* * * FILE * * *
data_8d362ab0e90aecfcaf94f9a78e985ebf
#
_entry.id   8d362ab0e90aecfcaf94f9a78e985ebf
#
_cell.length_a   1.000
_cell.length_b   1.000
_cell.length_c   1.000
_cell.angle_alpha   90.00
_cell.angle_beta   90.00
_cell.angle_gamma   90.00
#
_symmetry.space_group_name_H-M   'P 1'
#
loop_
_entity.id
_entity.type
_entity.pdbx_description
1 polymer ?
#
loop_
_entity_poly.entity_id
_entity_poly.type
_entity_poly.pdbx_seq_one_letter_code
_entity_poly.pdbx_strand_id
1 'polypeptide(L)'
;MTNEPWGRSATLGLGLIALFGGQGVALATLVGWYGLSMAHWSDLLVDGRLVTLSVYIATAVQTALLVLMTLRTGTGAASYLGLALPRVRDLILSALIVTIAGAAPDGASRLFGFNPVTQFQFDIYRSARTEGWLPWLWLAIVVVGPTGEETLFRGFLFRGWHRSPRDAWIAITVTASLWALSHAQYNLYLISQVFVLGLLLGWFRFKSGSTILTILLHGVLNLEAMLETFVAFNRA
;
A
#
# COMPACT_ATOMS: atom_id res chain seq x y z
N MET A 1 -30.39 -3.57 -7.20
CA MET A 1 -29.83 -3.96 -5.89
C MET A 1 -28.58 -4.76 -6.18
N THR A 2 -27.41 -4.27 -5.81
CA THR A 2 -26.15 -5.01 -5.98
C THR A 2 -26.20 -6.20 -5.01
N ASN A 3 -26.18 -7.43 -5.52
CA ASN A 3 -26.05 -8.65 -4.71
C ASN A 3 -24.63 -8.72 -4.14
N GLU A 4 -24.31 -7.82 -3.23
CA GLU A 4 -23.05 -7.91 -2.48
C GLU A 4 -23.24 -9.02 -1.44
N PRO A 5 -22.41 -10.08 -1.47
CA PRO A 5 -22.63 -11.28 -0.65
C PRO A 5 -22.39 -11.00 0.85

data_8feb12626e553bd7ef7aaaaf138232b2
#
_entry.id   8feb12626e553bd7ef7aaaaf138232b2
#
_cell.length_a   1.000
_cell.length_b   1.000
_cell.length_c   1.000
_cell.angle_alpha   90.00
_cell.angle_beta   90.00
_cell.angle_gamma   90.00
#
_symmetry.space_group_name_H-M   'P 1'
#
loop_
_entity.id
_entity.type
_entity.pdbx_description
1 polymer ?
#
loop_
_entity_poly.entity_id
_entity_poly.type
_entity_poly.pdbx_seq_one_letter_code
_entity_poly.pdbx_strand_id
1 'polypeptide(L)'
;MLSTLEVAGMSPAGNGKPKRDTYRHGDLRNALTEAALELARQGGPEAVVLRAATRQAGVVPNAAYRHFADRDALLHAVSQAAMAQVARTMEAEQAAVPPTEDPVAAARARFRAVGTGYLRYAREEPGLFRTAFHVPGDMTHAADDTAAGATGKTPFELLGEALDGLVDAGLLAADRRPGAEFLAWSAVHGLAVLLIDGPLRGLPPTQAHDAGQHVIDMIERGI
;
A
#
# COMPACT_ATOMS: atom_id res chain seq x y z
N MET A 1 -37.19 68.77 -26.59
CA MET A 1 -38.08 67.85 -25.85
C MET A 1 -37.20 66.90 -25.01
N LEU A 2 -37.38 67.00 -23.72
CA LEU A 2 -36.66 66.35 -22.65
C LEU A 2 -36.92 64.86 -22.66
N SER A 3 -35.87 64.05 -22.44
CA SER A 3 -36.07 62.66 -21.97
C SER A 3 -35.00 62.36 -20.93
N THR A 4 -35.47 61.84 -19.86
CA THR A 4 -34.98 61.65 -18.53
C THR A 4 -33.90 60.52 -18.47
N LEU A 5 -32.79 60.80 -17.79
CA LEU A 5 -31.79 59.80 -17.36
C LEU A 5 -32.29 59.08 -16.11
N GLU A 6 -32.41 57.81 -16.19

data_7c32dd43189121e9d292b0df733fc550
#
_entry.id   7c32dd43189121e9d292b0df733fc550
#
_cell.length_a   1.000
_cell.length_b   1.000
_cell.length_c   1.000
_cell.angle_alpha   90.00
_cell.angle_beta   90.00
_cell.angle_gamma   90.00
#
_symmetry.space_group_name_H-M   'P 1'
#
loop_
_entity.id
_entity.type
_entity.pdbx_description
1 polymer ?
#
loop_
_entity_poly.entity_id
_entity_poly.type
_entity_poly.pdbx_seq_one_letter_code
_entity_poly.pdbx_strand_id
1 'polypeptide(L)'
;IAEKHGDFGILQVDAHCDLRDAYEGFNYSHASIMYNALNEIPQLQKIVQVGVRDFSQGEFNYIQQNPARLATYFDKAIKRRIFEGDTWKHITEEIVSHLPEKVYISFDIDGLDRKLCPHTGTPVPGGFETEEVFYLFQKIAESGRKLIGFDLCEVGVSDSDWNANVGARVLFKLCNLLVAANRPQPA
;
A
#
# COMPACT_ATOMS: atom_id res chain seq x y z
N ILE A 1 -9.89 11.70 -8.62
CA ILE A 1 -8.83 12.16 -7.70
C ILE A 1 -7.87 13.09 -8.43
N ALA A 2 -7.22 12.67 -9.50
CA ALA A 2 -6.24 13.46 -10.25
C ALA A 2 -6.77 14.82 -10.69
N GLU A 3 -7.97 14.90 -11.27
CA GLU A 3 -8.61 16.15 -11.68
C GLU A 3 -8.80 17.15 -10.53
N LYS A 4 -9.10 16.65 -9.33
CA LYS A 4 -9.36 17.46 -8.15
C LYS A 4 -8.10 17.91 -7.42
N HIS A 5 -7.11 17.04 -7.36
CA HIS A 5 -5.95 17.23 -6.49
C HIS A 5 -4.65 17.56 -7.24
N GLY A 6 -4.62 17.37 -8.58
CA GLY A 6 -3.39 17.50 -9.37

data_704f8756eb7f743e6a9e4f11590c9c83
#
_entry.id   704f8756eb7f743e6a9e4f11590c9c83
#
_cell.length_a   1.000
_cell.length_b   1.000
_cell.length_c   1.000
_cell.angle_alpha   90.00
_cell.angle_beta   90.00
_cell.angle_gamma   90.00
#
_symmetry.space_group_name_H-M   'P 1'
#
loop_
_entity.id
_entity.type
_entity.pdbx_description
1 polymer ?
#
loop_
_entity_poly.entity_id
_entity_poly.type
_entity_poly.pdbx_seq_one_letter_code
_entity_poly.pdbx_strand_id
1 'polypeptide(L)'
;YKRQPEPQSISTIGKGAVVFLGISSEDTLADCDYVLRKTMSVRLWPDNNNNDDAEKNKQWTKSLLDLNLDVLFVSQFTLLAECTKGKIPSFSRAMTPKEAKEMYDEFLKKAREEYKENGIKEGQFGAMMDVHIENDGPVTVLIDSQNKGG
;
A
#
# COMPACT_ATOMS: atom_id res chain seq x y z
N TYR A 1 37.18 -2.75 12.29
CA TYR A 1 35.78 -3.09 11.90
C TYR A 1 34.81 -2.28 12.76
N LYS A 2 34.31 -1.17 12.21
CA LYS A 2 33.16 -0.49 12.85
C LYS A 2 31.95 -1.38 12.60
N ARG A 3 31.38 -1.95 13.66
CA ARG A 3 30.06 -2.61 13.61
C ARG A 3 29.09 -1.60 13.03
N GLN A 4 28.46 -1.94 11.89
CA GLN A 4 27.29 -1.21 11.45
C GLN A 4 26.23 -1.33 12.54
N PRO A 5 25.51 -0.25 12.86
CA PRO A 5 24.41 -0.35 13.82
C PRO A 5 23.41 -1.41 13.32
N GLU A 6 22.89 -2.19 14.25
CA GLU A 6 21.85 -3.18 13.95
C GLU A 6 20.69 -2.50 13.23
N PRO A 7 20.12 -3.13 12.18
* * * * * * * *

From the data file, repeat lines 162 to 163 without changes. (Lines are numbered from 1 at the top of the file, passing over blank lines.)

_entity_poly.pdbx_strand_id
1 'polypeptide(L)'